Chronic stress takes an emotional and physical toll, and working within a negative, unrewarding workplace and management culture are prime contributors. Researchers find that such factors are the single most important factor related to length of life, especially the absence of positive support and collaboration in relationships with co-workers. Another study found that the level of engagement and connection in people's workplace relationships with co-workers and in performing their workplace roles corresponded to whether they felt they were thriving, struggling....or suffering.
Most of these destructive features coalesce around trying to succeed and have impact within a workplace culture that either undermines what you need to be successful, or is stacked against you to begin with. When I first wrote about the link between career success and emotional conflict in Modern Madness a couple of decades ago, I found that the main conflicts people typically experienced were enervating trade-offs and feelings of self-betrayal -- especially around personal values and ideals that clashed with the behavior and attitudes necessary for career advancement. Much of that is still true, but those conflicts have been mostly supplanted by two major changes: In the world that organizations operate in; and in what people look for in their careers today.
The Crash of '08 helped unraveled the old model of career pressures to cope with unhealthy work and role behavior in exchange for financial reward and steady career advancement. That's now gone. Much of the mental and emotional distress people experience today reflects the disruption that we're now in the midst of. Robert Reich has described the heart of the current unraveling, writing that,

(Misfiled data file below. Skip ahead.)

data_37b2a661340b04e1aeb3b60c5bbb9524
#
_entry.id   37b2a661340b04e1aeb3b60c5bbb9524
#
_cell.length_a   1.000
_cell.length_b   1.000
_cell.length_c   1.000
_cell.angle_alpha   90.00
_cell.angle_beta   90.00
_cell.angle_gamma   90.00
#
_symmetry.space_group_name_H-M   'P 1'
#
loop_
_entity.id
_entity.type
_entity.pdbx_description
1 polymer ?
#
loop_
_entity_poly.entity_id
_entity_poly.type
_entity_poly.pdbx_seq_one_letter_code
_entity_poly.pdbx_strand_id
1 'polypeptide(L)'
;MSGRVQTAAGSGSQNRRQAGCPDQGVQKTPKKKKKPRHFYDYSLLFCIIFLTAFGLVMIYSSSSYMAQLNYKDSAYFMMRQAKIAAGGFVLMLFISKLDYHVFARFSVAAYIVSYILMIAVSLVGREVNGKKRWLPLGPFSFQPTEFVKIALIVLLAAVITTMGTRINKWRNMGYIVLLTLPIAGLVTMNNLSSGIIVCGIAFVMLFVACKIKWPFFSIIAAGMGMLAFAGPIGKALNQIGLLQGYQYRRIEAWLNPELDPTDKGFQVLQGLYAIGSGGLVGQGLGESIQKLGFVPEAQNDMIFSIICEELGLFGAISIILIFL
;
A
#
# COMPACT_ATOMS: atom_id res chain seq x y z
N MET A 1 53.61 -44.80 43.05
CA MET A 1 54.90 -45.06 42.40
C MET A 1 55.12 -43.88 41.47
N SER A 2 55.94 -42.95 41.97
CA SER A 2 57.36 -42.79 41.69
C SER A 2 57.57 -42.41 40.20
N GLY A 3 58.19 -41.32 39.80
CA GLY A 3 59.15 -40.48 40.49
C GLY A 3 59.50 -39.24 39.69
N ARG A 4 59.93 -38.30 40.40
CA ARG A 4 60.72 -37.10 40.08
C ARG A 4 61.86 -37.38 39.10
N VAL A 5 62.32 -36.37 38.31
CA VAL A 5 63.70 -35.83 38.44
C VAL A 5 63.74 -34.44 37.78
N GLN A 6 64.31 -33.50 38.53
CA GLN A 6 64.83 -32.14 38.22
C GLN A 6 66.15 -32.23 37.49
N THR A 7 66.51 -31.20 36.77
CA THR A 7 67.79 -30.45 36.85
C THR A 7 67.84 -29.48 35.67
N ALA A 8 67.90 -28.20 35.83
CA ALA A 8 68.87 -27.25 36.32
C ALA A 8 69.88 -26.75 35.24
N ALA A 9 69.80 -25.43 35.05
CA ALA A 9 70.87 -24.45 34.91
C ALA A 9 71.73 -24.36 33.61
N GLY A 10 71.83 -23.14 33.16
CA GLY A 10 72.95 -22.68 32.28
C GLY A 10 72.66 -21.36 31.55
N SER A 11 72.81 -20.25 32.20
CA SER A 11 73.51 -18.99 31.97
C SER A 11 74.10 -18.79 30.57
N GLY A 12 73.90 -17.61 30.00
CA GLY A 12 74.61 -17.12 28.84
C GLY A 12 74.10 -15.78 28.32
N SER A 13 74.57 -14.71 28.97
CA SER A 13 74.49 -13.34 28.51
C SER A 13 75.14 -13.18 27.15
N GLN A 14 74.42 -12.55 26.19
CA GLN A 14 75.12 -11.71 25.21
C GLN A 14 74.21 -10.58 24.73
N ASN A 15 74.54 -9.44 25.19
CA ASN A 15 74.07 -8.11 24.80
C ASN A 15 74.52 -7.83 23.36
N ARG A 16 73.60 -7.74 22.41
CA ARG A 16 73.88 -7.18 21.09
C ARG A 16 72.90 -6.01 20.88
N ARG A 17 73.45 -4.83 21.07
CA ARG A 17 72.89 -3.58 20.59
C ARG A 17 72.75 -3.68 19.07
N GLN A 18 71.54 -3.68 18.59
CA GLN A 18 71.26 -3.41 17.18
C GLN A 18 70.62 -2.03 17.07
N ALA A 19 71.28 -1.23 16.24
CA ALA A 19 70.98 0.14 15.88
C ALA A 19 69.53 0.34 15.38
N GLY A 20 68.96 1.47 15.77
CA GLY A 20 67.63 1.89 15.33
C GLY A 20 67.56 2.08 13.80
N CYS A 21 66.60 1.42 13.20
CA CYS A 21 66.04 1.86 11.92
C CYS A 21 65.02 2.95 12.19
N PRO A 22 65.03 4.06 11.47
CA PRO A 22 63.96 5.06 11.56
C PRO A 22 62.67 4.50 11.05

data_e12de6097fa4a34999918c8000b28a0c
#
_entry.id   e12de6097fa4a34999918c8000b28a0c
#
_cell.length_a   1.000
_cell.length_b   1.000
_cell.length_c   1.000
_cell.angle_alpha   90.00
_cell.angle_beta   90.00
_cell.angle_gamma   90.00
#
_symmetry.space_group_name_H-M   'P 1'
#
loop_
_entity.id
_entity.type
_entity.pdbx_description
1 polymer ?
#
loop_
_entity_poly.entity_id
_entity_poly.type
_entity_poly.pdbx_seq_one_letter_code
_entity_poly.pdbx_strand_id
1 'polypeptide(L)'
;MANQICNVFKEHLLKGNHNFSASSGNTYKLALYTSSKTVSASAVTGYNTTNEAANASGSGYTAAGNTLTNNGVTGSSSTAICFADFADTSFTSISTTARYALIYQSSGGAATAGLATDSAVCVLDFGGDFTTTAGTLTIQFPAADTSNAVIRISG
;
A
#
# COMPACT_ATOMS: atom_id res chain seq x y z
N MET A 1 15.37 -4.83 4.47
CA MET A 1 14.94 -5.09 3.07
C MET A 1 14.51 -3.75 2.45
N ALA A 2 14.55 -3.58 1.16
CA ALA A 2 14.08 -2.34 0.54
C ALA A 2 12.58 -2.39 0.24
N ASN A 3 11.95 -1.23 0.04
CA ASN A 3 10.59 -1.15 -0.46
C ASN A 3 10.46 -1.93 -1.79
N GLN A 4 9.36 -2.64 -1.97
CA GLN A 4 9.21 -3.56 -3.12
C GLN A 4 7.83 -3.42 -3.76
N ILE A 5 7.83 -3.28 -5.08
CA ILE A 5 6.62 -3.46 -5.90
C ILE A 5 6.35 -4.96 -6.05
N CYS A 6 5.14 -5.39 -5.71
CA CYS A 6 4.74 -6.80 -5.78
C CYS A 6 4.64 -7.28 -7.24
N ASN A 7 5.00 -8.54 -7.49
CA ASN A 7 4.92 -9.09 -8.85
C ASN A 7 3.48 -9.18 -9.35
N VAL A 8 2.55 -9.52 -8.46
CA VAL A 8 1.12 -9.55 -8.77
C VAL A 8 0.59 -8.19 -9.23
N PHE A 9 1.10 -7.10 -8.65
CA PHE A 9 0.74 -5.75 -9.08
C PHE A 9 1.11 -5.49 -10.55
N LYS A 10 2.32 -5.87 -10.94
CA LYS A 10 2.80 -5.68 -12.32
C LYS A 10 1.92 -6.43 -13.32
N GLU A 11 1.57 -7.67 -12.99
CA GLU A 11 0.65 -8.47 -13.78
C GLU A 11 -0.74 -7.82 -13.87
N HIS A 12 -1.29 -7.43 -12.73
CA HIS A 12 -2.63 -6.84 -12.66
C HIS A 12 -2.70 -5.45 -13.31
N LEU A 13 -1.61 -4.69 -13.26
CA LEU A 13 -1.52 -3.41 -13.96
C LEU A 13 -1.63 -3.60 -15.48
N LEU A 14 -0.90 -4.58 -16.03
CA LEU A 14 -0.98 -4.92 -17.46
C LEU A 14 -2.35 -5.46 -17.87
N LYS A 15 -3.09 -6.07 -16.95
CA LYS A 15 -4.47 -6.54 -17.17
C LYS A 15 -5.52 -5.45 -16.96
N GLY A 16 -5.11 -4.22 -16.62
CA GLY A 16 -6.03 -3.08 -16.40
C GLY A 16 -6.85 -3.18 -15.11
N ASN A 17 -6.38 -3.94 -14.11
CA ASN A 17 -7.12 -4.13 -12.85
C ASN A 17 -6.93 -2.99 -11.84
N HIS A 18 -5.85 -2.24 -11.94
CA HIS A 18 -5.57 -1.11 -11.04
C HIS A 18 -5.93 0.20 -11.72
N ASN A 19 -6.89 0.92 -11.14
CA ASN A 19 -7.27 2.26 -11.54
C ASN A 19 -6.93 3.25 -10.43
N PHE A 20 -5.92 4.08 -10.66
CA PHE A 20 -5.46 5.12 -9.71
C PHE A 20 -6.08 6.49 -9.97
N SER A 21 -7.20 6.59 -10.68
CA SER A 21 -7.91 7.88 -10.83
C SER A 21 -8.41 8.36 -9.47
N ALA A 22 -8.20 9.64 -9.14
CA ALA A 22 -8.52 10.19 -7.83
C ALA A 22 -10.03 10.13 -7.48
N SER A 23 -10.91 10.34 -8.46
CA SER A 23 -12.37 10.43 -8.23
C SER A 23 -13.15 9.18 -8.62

In that old view, being rich was proof of hard work, and lack of money proof of indolence or worse. The old view was anyone could make it in America with enough guts and gumption. The old view was also that great wealth trickled downward -- that the rich made investments in jobs and growth that benefited all of us. But that view, too, has lost its sheen. Nothing has trickled down.
At the same time there's rising awareness that many alternative paths to success and fulfillment are sprouting all over the place. That can leave one chagrined about what's happening - the current decade's version of "Mr. Jones" in Bob Dylan's "Ballad of a Thin Man." For example, recent stories in the media question the value of college and it's relevance to a successful, fulfilling life. And New York Times columnist Tom Friedman described an emerging, relevant theme of younger people who see themselves as a pro-active personal vehicle of innovation and success; of their own development -- what he calls "the start-up of you." A great illustration of the new paths and attitudes that are breaking free from the old model was a recent story in the New York Times Magazine about Lex Luger, a young, highly successful music-maker who dropped out of high school, driven by his love of what he wanted to do, his pro-active attitude and his talent.
The consequences of the new world environment for careers in organizations is that people respond with energy and commitment when their workplace is highly collaborative and supports continuous growth; when it enables them to have impact on something beyond just financial reward. And, when the company pursues long-term, sustainable business strategies. People who build success and well-being within such organizations are highly proactive within the "nonequilibrium" world they're immersed in. These are among the features I've described as part of the rising 4.0 career orientation.